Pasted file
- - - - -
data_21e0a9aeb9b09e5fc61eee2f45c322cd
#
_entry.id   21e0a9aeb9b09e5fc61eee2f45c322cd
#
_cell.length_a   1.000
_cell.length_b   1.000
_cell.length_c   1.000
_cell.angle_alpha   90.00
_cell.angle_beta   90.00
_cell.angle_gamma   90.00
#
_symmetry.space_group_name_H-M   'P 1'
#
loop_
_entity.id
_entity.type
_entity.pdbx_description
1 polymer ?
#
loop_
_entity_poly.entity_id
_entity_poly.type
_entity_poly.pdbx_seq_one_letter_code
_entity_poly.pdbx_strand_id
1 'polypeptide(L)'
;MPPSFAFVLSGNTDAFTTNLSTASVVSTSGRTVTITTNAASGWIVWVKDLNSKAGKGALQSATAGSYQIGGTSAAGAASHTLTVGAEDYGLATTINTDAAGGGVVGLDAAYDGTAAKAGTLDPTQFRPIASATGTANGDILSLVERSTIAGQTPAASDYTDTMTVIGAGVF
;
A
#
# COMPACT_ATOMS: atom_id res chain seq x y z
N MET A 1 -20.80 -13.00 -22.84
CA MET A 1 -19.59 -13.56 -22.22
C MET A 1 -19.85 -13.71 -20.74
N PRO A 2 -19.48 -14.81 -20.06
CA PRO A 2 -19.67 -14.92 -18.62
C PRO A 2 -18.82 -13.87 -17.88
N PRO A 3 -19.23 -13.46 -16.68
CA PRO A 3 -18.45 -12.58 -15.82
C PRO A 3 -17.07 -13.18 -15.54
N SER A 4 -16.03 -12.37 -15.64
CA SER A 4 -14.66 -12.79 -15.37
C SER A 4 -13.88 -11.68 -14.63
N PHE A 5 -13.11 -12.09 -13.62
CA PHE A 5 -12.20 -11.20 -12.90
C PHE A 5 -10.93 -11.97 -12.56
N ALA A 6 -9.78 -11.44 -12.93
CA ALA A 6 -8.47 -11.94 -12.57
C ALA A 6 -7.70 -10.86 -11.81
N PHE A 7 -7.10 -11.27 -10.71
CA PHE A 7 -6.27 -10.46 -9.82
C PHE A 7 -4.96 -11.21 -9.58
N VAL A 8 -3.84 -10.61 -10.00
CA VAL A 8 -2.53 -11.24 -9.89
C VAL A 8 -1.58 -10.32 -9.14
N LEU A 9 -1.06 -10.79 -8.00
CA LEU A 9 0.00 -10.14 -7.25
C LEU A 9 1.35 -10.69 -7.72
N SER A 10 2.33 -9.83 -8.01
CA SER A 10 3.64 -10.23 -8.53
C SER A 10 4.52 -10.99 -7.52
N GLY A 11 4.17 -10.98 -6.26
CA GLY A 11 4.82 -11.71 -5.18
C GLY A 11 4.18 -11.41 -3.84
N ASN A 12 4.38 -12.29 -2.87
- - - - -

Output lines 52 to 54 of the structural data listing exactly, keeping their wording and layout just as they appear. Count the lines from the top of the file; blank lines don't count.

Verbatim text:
N VAL A 8 -3.84 -10.61 -10.00
CA VAL A 8 -2.53 -11.24 -9.89
C VAL A 8 -1.58 -10.32 -9.14